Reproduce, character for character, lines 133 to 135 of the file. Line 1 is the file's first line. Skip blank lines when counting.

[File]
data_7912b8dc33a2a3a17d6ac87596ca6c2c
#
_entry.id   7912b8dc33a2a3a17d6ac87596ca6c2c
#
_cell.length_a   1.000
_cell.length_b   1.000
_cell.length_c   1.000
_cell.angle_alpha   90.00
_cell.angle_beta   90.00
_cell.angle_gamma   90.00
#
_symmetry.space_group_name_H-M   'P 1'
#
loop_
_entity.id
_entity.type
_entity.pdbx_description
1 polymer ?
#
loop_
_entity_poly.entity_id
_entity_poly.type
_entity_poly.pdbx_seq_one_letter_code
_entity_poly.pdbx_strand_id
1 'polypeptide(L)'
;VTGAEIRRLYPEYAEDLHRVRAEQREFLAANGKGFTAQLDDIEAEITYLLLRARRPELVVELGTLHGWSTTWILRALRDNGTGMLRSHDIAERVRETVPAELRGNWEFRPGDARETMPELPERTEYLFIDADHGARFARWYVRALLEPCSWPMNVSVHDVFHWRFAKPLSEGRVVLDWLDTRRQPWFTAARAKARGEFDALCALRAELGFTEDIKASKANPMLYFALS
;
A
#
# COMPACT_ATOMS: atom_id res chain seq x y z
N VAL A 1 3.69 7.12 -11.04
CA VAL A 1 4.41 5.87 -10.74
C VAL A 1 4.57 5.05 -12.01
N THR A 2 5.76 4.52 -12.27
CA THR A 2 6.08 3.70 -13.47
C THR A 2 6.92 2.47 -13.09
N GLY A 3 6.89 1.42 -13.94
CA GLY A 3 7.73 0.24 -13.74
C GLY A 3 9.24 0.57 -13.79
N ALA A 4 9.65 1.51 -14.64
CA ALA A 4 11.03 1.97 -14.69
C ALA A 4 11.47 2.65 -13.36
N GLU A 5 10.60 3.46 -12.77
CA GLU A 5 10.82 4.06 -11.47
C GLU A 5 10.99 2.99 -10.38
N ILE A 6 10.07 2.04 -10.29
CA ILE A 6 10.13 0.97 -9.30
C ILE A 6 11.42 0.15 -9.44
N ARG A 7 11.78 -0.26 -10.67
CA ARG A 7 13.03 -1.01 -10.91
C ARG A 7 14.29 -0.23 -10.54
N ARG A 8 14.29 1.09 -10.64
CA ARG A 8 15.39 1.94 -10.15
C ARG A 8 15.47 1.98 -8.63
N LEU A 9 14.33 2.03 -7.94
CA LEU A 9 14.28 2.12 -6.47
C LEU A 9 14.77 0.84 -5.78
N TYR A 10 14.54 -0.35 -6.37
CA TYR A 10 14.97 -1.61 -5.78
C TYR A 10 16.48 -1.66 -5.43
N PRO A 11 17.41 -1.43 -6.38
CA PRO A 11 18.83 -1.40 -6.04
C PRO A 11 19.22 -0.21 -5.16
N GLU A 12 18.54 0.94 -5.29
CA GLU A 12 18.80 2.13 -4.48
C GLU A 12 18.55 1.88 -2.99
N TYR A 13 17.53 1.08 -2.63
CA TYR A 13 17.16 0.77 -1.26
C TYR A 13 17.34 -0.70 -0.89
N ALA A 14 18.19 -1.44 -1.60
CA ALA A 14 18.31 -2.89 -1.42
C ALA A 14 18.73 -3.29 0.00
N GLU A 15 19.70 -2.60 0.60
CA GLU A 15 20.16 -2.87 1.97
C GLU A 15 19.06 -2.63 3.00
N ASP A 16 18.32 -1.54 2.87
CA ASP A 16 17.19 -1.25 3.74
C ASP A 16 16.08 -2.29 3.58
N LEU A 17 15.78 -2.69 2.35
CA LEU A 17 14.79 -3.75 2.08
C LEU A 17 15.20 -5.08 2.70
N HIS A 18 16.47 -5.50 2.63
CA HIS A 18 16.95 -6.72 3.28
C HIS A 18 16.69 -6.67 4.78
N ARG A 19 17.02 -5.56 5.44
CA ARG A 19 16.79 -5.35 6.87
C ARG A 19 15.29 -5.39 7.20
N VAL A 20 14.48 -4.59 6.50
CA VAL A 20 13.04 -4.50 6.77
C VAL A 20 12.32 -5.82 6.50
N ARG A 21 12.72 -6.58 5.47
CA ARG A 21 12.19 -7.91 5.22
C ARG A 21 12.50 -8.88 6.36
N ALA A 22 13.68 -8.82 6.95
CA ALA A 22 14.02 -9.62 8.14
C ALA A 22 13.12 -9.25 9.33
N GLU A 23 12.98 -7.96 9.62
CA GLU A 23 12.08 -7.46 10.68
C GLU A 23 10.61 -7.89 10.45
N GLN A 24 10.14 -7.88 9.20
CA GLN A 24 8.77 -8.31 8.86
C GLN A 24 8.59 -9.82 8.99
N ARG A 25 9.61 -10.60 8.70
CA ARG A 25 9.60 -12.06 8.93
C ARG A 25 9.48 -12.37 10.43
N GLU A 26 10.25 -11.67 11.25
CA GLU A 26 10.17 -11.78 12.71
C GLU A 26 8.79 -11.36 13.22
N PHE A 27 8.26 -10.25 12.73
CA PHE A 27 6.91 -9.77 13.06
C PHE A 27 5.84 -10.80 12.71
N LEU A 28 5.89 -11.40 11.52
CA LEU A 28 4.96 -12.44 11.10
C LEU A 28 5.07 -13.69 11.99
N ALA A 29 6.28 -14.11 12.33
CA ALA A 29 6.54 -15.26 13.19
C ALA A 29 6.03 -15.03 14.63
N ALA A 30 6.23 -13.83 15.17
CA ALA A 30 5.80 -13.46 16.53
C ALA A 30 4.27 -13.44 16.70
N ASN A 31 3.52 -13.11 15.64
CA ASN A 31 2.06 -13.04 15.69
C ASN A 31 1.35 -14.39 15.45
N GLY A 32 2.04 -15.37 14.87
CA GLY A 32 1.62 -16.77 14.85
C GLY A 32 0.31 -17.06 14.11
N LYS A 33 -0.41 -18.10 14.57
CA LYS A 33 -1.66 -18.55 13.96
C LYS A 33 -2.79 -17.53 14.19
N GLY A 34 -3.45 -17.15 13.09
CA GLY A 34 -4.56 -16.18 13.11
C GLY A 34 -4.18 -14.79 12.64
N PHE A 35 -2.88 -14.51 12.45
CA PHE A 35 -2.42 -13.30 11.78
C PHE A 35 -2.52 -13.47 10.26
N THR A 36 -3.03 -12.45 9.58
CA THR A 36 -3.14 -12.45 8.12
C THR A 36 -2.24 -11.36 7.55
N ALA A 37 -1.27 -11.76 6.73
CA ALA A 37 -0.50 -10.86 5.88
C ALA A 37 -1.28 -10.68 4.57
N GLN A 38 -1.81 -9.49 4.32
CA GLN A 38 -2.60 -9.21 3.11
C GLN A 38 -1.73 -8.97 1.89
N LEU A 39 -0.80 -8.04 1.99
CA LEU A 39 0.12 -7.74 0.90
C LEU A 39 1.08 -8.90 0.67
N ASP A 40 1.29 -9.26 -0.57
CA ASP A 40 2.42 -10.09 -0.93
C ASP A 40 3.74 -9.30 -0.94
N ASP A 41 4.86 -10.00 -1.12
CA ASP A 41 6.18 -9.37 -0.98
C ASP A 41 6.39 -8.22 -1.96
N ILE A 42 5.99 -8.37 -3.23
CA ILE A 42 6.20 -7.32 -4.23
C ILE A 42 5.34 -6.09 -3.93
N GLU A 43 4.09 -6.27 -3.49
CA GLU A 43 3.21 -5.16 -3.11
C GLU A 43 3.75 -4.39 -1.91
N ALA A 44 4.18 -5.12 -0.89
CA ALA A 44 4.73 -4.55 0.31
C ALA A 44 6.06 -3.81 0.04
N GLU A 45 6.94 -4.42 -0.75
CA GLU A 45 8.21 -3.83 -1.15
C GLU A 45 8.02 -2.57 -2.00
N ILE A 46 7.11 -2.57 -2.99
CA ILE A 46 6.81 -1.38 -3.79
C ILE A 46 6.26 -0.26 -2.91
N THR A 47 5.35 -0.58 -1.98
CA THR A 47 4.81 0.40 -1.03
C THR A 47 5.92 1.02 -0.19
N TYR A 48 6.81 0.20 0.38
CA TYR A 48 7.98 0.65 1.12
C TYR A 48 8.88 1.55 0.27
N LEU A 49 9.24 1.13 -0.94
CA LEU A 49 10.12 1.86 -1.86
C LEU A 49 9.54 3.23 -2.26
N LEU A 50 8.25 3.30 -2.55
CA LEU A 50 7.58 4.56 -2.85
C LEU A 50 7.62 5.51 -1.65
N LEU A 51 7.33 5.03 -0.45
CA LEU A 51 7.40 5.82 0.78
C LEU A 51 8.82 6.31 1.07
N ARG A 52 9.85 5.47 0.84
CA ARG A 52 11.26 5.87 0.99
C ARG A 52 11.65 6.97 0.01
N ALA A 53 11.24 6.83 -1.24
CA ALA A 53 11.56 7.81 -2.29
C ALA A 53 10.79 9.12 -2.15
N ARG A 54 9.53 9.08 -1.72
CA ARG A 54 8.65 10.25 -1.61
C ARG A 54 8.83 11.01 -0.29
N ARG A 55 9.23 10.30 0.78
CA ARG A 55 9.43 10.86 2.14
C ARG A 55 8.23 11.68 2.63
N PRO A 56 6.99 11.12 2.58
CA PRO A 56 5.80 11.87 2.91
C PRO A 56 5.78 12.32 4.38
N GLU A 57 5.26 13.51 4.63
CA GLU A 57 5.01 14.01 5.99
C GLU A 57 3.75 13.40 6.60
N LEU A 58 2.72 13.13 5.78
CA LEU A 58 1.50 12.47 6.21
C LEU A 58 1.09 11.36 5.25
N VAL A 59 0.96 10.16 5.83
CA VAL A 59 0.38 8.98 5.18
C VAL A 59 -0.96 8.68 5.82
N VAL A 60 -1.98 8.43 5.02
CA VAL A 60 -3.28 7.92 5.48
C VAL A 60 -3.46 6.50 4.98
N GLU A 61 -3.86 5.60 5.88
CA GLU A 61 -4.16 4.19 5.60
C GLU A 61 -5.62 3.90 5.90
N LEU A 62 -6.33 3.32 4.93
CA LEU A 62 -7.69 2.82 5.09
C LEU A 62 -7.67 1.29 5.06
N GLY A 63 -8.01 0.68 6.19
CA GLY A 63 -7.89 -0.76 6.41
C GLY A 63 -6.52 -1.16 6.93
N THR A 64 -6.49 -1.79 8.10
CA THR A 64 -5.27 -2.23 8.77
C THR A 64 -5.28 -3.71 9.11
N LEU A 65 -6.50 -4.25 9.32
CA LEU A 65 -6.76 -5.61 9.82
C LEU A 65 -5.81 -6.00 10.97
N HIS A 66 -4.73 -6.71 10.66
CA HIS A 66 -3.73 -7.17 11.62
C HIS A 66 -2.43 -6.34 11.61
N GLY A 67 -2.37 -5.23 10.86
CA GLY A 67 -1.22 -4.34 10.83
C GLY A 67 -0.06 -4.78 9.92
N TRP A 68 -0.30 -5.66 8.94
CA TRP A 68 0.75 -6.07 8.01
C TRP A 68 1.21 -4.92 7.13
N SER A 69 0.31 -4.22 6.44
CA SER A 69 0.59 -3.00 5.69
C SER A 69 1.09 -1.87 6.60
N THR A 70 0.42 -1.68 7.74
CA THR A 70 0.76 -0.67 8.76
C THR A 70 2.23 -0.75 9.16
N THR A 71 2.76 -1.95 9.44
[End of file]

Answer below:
N PHE A 35 -2.88 -14.51 12.45
CA PHE A 35 -2.42 -13.30 11.78
C PHE A 35 -2.52 -13.47 10.26